Talking about death is difficult, especially for physicians who need to discuss planning for the end with patients. Dr Marnie Jacobsen of Trail had been delicately raising the subject with her patients for many years, but now she is equipped with new skills and tools to confidently discuss the matter thanks to an innovative program for BC doctors.

“People don’t want to think about dying, but most have a fairly good idea of what they do or don’t want done to them at the end,” says Jacobsen. “Physicians need to understand which patients are reaching the end of their life and open the conversation while these patients aren’t in crisis, but in a more planned and less emotional situation. This gives patients the opportunity to think about what they really want.”

Jacobsen was one of the first BC family physicians to put into practice the lessons, tools, and resources of the End of Life module, a recent offering from the Practice Support Program (PSP). The PSP is a joint initiative of Doctors of BC and the Ministry of Health that provides training and support for physicians and their medical office assistants (MOAs) designed to improve clinical and practice management and to support enhanced delivery of patient care.

Physicians who participate in the End of Life module learn how to identify patients who could benefit from a palliative approach to care; increase confidence and communication skills to enable advance care planning conversations; and improve collaboration with palliative care and non-palliative specialist services, patients, families, and caregivers.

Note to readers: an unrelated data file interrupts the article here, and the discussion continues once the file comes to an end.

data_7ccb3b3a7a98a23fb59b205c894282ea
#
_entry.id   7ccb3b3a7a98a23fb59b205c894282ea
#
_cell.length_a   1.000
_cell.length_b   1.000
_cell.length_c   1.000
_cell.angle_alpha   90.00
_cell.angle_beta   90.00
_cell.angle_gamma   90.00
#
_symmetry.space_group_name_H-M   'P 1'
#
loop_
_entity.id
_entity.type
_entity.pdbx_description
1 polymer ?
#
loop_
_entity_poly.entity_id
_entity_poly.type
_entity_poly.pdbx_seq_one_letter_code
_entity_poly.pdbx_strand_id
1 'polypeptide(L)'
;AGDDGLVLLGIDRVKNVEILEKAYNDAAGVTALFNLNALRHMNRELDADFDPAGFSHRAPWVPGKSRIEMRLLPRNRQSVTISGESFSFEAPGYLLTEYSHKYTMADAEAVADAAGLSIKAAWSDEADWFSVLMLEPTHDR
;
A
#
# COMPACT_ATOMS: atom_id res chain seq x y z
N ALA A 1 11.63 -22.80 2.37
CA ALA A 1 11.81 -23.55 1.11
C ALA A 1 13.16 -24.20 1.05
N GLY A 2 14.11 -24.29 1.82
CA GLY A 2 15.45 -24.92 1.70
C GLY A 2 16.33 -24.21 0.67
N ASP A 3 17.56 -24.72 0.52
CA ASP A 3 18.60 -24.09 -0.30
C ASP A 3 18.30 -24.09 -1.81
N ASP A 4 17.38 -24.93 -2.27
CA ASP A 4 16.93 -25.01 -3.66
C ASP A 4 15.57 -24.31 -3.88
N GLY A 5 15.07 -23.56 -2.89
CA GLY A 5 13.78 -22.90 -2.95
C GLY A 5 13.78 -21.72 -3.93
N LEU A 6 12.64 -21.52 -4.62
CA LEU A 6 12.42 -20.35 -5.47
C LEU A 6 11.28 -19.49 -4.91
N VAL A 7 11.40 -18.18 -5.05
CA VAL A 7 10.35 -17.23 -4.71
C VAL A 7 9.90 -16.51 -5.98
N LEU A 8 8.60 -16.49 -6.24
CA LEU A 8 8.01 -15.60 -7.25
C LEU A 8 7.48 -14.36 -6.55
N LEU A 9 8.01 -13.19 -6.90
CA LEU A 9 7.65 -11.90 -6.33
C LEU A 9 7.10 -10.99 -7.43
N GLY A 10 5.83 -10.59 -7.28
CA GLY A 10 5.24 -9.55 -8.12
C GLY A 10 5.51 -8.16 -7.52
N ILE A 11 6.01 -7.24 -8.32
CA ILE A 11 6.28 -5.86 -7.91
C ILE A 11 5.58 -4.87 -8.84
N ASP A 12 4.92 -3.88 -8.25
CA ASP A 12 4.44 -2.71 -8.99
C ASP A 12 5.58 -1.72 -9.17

“This module enables family doctors to add end-of-life planning to their regular practice of medicine,” says Jacobsen. “At the beginning of life, we do regular check-ups, and throughout a patient’s life we complete various checks. At puberty, we discuss sexual activity and do pap smears. At 50 we do a mammogram. The End of Life module creates a standard of care for people reaching that stage of their life, asking them how they want their care to unfold as they head toward the end of their lives.”

She believes this standard of care will become the family physician’s guideline for approaching the issue of death, instead of skirting around the issue. “This helps demystify and regularize the fact that we all die, that we should do it the way we each want.”

The module introduces physicians to forms and resources for patients that support them in making decisions and ensuring that these decisions are legally accepted. “It also helps improve my communication with other health care providers before a crisis develops,” notes Jacobsen. “I’m now more proactive in terms of getting the plan in place, the communications in place, the allied health care workers in place, and providing patients with peace of mind that they will be able to die on their own terms without losing their autonomy as they get closer to death.”

Her patients have been relieved to have their doctor broach the subject of death and advance care planning. Myrtle Haas, 79, had the end-of-life discussion with Jacobsen after dealing with the death of her sister. “After seeing what my sister went through, I was happy to talk about my plans,” says Haas. “It’s not fun to have that conversation. We’re not looking forward to the end of life, but we’re all going to get there. She was very caring and has a great sense of humour, which was helpful.”

Jacobsen says that once a physician has approached the topic with a patient, their families also find it a huge relief. “If the family doctor opens the subject, you remove the taboo of talking to family about it,” she says. “If you do it in a setting of an office visit, where critical illness isn’t right in front of you like in emergency or a hospital room, you’re much more likely to get a logical, thoughtful plan for the patient’s end of life.”

The PSP began as an initiative of the General Practice Services Committee (GPSC) – a joint committee of Doctors of BC and the BC Ministry of Health (the ministry) – and now receives additional direction, support, and funding from the Shared Care Committee and the Specialist Services Committee (also partnerships between Doctors of BC and the ministry).